• Friday, May 24, 2024
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Nigeria’s budget faces challenges as oil price, production fall sharply


Nigeria’s generous budget projection is facing challenges as its main revenue driver, oil prices, is trading below $100 per barrel, setting off warnings about the ability of OPEC countries to fund their annual budgets.

This is as Nigerian oil Production for March averaged 1.93 million barrels a day, according to industry sources who spoke to Businessday off the record.

Oil prices must average $99 this year for the 12 members of the Organisation of Petroleum Exporting Countries (OPEC) to be able to balance their national budgets, says Ali Aissaoui, a senior consultant at the Arab Petroleum Investments Corp or Apicorp.

OPEC will probably cut output if Brent prices keep trading below $100 a barrel because that is less than what many member countries need to balance their budgets, according to Aissaoui.

Brent crude for June settlement fell 95 cents to $98.96 a barrel on the London-based ICE Futures Europe exchange. The front-month contract fell below $100 yesterday for the first time since July. OPEC’s basket price, which represents the group’s export grades, has also fallen below $100.

The National Assembly passed a N4.987 trillion budget for 2013 last December, based on oil production of 2.562 million barrel per day; however the crude oil production assumption contained in the 2013 budget was never achieved in 2012.

The budget is also predicated on a $79 per barrel price which is getting increasingly squeezed as oil prices retreat.

Crude oil exports provide 90 percent of Foreign exchange (FX) earnings and over 70 per

cent of the Federal Government’s budget.

BusinessDay (27 December, 2012) quoting Bloomberg news report disclosed that Nigeria will attain its highest oil production volume in six months of 2.19 barrels per day in February 2013.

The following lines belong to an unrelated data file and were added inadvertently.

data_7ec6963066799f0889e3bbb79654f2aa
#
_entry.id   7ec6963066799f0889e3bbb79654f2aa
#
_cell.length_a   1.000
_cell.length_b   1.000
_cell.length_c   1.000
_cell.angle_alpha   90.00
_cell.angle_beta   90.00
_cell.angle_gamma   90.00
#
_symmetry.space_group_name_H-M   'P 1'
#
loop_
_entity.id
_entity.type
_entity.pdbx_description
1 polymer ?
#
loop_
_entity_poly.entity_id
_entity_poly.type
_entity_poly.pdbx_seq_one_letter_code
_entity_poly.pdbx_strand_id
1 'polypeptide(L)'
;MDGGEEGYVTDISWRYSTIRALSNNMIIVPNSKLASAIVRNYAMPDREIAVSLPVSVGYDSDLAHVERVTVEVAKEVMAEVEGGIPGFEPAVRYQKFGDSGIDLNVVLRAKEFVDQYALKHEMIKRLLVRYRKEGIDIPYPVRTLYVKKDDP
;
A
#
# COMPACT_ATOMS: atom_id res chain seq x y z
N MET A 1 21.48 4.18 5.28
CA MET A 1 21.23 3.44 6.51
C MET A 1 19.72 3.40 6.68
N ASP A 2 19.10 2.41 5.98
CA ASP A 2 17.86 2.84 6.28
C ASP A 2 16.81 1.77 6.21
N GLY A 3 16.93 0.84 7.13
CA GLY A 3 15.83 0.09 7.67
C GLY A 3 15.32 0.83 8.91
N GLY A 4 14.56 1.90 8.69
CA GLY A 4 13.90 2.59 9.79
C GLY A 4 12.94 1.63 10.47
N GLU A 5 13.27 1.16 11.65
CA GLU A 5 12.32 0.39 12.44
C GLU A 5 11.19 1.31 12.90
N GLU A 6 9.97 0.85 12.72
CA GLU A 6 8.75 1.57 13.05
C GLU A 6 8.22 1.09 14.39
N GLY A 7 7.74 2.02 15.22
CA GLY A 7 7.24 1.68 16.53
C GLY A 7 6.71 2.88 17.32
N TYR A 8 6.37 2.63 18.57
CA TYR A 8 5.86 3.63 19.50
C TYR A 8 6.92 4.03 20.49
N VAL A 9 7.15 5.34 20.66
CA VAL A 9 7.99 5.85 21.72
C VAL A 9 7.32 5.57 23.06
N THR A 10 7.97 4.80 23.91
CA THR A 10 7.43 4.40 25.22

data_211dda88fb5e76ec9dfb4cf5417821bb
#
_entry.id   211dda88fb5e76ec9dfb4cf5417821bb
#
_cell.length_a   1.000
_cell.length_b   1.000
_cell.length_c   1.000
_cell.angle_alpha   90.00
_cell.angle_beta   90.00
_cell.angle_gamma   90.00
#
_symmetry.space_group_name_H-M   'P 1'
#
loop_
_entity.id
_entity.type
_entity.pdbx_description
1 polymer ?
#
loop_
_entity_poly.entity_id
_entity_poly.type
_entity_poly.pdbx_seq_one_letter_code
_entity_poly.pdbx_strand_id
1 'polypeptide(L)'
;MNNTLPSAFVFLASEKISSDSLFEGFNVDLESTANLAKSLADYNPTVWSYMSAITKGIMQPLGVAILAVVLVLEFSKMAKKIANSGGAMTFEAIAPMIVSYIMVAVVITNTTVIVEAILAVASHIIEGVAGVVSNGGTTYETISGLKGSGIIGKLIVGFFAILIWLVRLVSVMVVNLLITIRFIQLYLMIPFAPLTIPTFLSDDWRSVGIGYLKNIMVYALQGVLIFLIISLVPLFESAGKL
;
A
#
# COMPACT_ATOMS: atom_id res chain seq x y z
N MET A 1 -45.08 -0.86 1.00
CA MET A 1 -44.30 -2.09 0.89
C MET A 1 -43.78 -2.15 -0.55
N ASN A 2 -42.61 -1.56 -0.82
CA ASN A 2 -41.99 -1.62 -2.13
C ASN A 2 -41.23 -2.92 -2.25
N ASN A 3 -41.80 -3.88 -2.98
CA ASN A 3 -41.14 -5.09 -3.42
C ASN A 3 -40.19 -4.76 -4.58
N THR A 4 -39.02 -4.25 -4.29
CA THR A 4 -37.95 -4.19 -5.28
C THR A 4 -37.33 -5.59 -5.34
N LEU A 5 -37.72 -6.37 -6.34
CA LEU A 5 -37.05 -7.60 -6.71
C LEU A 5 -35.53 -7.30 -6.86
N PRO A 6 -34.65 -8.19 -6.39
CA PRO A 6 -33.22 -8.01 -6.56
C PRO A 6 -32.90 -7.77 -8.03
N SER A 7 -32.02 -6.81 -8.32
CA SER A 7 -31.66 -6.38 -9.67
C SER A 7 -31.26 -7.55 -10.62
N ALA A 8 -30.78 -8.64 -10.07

The Bloomberg report notes that the last time Nigeria surpassed that volume was in August 2012 with a daily production of 2.27 million barrels.

Both of these figures are about 250,000 barrels a day below Nigeria’s 2013 budget crude oil production benchmark of 2.562 million barrels a day.

“Overall output has been close to 2.36 mbpd, which has been short of the budget estimate,” Samir Gadio, an emerging-markets strategist at Standard Bank Group London, said in an e-mail reply to questions. “The same metrics will most likely apply this year,” he added.

The impact of lower oil prices on ability to meet budget projections may already have begun to be felt.

Nigeria withdrew a second $1 billion from the excess crude account ECA to distribute to its three tiers of government for projects this month, reducing the balance to $6.82 billion.

This was after President Goodluck Jonathan in January approved the transfer of $1 billion from oil-revenue savings in the ECA to be shared by the country’s 36 states and Federal Government.

Funds from the ECA – which currently keeps the excess oil earnings over the budget benchmark – are often used to augment shortfalls in monthly revenues from the federation account.

“If Dated Brent slips further, this would shift the futures market from a long period of backwardation to a contango position, thereby encouraging the accumulation of inventories in the physical markets,” Aissaoui said yesterday in an e-mailed note.

Nigeria, is expected to boost crude exports to 76 cargoes in May, according to a final loading program obtained by Bloomberg News.

That compares with 66 shipments due to be exported this month, according to a revised plan for April.

The May program totals 65 million barrels, or 2.1 million barrels a day, versus 60.2 million, or 2 million a day, scheduled for April.

That is still below the 2.562 million barrel per day crude oil production assumption for the 2013 budget.

There have also been reports of Nigerian crude cargoes remaining unsold due to reduced European refining margins and rising U.S. shale oil output.

Sales of Nigerian crude to the U.S. fell to the lowest in 27 years in 2012.

The 2013 budget already has a deficit projection of N887 billion (US$5.69 billion), which is to be financed from, governments domestic borrowing, a planned $1.0 billion eurobond issue in 2013 and proceeds from the privatisation of power assets.

OPEC’s members are Algeria, Angola, Ecuador, Iran, Iraq, Kuwait, Libya, Nigeria, Qatar, Saudi Arabia, the United Arab Emirates and Venezuela.